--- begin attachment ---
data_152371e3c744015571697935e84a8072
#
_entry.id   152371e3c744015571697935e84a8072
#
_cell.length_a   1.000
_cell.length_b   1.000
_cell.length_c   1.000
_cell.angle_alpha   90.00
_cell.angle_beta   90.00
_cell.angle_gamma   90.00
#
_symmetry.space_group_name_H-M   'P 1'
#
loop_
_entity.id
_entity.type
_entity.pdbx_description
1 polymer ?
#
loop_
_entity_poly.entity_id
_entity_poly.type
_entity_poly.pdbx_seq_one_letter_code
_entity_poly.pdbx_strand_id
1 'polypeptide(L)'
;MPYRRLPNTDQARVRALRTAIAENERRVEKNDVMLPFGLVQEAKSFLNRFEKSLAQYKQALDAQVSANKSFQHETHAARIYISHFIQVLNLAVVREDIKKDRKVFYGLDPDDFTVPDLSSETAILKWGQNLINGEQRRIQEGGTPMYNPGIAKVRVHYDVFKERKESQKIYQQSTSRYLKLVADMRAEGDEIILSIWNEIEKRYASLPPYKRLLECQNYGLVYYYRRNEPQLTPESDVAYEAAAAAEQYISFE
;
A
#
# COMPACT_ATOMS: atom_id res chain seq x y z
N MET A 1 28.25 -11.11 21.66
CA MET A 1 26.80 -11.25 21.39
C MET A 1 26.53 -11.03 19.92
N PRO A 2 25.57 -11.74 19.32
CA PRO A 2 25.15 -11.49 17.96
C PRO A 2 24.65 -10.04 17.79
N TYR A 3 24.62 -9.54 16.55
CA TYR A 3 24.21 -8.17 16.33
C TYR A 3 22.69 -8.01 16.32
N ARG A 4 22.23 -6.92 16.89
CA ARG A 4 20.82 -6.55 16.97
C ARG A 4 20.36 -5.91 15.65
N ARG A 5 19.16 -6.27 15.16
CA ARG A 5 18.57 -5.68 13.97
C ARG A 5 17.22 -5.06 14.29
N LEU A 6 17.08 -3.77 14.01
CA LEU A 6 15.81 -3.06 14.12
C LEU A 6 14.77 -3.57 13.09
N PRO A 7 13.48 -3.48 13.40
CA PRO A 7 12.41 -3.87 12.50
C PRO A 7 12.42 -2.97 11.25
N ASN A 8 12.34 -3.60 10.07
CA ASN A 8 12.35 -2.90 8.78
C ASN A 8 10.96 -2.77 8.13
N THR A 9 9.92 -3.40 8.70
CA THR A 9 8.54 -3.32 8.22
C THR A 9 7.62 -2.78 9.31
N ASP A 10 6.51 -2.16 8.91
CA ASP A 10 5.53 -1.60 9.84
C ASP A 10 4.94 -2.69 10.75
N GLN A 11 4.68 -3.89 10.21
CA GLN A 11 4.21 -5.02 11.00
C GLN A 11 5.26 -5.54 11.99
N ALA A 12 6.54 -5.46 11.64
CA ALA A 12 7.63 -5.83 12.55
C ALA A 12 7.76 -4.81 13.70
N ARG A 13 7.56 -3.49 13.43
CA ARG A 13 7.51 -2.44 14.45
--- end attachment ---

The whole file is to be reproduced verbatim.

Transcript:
data_152371e3c744015571697935e84a8072
#
_entry.id   152371e3c744015571697935e84a8072
#
_cell.length_a   1.000
_cell.length_b   1.000
_cell.length_c   1.000
_cell.angle_alpha   90.00
_cell.angle_beta   90.00
_cell.angle_gamma   90.00
#
_symmetry.space_group_name_H-M   'P 1'
#
loop_
_entity.id
_entity.type
_entity.pdbx_description
1 polymer ?
#
loop_
_entity_poly.entity_id
_entity_poly.type
_entity_poly.pdbx_seq_one_letter_code
_entity_poly.pdbx_strand_id
1 'polypeptide(L)'
;MPYRRLPNTDQARVRALRTAIAENERRVEKNDVMLPFGLVQEAKSFLNRFEKSLAQYKQALDAQVSANKSFQHETHAARIYISHFIQVLNLAVVREDIKKDRKVFYGLDPDDFTVPDLSSETAILKWGQNLINGEQRRIQEGGTPMYNPGIAKVRVHYDVFKERKESQKIYQQSTSRYLKLVADMRAEGDEIILSIWNEIEKRYASLPPYKRLLECQNYGLVYYYRRNEPQLTPESDVAYEAAAAAEQYISFE
;
A
#
# COMPACT_ATOMS: atom_id res chain seq x y z
N MET A 1 28.25 -11.11 21.66
CA MET A 1 26.80 -11.25 21.39
C MET A 1 26.53 -11.03 19.92
N PRO A 2 25.57 -11.74 19.32
CA PRO A 2 25.15 -11.49 17.96
C PRO A 2 24.65 -10.04 17.79
N TYR A 3 24.62 -9.54 16.55
CA TYR A 3 24.21 -8.17 16.33
C TYR A 3 22.69 -8.01 16.32
N ARG A 4 22.23 -6.92 16.89
CA ARG A 4 20.82 -6.55 16.97
C ARG A 4 20.36 -5.91 15.65
N ARG A 5 19.16 -6.27 15.16
CA ARG A 5 18.57 -5.68 13.97
C ARG A 5 17.22 -5.06 14.29
N LEU A 6 17.08 -3.77 14.01
CA LEU A 6 15.81 -3.06 14.12
C LEU A 6 14.77 -3.57 13.09
N PRO A 7 13.48 -3.48 13.40
CA PRO A 7 12.41 -3.87 12.50
C PRO A 7 12.42 -2.97 11.25
N ASN A 8 12.34 -3.60 10.07
CA ASN A 8 12.35 -2.90 8.78
C ASN A 8 10.96 -2.77 8.13
N THR A 9 9.92 -3.40 8.70
CA THR A 9 8.54 -3.32 8.22
C THR A 9 7.62 -2.78 9.31
N ASP A 10 6.51 -2.16 8.91
CA ASP A 10 5.53 -1.60 9.84
C ASP A 10 4.94 -2.69 10.75
N GLN A 11 4.68 -3.89 10.21
CA GLN A 11 4.21 -5.02 11.00
C GLN A 11 5.26 -5.54 11.99
N ALA A 12 6.54 -5.46 11.64
CA ALA A 12 7.63 -5.83 12.55
C ALA A 12 7.76 -4.81 13.70
N ARG A 13 7.56 -3.49 13.43
CA ARG A 13 7.51 -2.44 14.45